Jillian Glasgow is standing at the corner of Southwest Fourth and Jefferson on a recent evening as she surveys the City Hall Garden she has tended for the past three years. Now in its seventh growing season, the former parking lot and grass patch was transformed into a downtown oasis where passersby can interact with the process of growing food and be inspired to create their own gardens.
The fruits (and vegetables) of Glasgow’s labor travel just a few blocks up the street to a nearby church, where food pantry volunteers pack it into boxes and cook it into hot meals for their clients. On occasion, Glasgow will hand off some fresh produce directly to folks in need, like the crisp collard greens she bestowed upon a vivacious visitor as they exchanged recipes for hot water cornbread.
While tending to rows of Swiss chard, snap peas, and Sungold tomatoes, Glasgow relishes the interactions with interested onlookers. The lush leaves of potato plants, rainbow-colored stems of chard, and bright yellow orbs dangling from tomato stakes stand in relief to the surrounding concrete and pavement, attracting people from different walks of life to the fount of fresh food on City property. From these conversations, Glasgow discovers the gardening topics people hope to learn about, which inform the tips and notes she writes on signs planted throughout the garden.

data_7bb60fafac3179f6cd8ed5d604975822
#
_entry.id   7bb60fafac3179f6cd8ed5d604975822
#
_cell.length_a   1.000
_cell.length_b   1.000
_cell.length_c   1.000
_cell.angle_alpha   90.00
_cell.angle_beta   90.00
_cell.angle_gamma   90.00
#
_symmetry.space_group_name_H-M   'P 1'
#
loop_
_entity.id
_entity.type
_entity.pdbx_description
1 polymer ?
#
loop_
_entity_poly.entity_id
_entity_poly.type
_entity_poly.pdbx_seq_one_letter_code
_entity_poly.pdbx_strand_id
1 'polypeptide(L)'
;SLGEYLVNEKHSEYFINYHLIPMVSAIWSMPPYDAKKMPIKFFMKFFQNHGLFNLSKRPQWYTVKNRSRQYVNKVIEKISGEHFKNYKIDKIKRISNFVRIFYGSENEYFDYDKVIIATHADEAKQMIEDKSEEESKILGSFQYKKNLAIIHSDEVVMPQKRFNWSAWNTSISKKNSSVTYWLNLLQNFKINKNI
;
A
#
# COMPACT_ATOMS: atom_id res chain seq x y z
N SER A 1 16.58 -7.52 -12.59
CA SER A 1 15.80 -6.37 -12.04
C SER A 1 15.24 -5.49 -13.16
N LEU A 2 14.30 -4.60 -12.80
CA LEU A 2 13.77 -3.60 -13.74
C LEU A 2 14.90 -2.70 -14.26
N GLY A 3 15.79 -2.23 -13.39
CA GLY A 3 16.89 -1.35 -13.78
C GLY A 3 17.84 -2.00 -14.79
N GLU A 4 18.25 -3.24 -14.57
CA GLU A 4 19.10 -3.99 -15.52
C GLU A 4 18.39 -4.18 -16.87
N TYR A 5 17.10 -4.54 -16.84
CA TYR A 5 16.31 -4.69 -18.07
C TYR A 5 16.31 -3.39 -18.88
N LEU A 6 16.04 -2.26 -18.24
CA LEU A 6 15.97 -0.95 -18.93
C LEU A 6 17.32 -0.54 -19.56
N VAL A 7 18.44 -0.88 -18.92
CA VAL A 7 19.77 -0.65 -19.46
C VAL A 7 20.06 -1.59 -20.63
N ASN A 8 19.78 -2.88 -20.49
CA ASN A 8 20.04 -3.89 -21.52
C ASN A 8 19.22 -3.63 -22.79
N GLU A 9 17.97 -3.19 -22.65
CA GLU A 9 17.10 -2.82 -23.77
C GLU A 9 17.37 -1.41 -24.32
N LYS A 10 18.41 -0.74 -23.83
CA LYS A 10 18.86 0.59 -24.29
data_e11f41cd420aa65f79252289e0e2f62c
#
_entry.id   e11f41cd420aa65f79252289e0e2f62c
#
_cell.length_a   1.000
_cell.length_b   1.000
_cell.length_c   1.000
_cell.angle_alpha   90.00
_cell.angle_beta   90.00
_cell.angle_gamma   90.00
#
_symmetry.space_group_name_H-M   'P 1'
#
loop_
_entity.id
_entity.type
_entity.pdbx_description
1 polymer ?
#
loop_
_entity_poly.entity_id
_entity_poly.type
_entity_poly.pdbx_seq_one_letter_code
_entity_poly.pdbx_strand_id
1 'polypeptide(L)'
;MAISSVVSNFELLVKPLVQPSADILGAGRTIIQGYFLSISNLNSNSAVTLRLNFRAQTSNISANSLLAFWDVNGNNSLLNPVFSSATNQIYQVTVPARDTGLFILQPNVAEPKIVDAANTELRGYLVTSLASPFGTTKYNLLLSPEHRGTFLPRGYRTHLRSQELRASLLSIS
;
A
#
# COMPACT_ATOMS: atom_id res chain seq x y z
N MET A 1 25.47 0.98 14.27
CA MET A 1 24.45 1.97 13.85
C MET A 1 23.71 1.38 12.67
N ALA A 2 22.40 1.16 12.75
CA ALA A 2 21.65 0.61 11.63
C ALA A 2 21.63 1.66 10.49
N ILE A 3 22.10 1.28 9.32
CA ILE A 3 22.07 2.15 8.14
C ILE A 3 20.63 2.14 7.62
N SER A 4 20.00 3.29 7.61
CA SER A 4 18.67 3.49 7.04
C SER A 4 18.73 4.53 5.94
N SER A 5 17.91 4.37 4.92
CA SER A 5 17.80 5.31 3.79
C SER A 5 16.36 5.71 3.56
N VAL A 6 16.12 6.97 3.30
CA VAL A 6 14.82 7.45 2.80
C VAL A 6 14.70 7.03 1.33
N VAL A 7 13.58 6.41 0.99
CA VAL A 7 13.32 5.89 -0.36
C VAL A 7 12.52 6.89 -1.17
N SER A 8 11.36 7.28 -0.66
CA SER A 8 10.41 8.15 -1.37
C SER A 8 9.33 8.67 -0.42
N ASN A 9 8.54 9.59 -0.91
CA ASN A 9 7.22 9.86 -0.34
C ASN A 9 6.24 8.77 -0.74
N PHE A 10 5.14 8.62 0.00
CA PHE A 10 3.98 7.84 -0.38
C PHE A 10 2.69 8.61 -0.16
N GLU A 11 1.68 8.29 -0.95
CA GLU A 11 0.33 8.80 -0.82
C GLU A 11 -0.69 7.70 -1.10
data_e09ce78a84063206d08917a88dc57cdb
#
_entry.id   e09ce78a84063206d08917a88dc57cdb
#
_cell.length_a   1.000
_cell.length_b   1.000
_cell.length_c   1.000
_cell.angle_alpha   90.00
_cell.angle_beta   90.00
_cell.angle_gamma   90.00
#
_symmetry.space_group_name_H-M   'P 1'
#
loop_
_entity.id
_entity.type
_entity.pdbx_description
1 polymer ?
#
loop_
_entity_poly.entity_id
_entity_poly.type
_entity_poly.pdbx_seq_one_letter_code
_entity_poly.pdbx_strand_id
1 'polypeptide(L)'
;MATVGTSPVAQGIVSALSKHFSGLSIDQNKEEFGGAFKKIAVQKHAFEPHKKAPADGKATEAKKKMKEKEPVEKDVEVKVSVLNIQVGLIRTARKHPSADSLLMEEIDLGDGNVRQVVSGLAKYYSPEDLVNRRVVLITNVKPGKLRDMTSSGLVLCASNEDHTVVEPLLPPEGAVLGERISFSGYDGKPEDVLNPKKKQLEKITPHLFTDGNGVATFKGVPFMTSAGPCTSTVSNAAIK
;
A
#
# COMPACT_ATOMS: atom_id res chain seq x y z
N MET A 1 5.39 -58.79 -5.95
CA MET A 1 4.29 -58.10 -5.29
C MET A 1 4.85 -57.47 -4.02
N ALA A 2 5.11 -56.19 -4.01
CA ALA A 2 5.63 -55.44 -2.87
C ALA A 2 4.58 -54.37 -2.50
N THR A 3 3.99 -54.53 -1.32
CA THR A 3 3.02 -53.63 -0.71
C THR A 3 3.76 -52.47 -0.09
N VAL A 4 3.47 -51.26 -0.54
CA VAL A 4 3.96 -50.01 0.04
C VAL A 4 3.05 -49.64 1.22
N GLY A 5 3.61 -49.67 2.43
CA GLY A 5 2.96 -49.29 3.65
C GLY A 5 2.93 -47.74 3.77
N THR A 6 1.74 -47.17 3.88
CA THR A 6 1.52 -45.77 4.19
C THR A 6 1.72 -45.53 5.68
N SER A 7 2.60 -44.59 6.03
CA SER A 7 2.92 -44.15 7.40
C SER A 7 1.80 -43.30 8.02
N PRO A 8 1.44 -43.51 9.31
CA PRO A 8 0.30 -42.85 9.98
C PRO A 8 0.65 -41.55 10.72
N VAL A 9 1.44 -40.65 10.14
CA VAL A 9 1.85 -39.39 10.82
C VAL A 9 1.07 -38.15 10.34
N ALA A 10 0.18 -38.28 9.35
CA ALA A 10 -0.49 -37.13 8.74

Glasgow urges people to come visit and look closely, making observations about the imperfections inherent in any garden lovingly tended by human hands. She helps home gardeners realize that it’s possible to grow a lot of food on a small amount of land. “You just have to get a little closer, make some observations, and learn a little bit,” she said.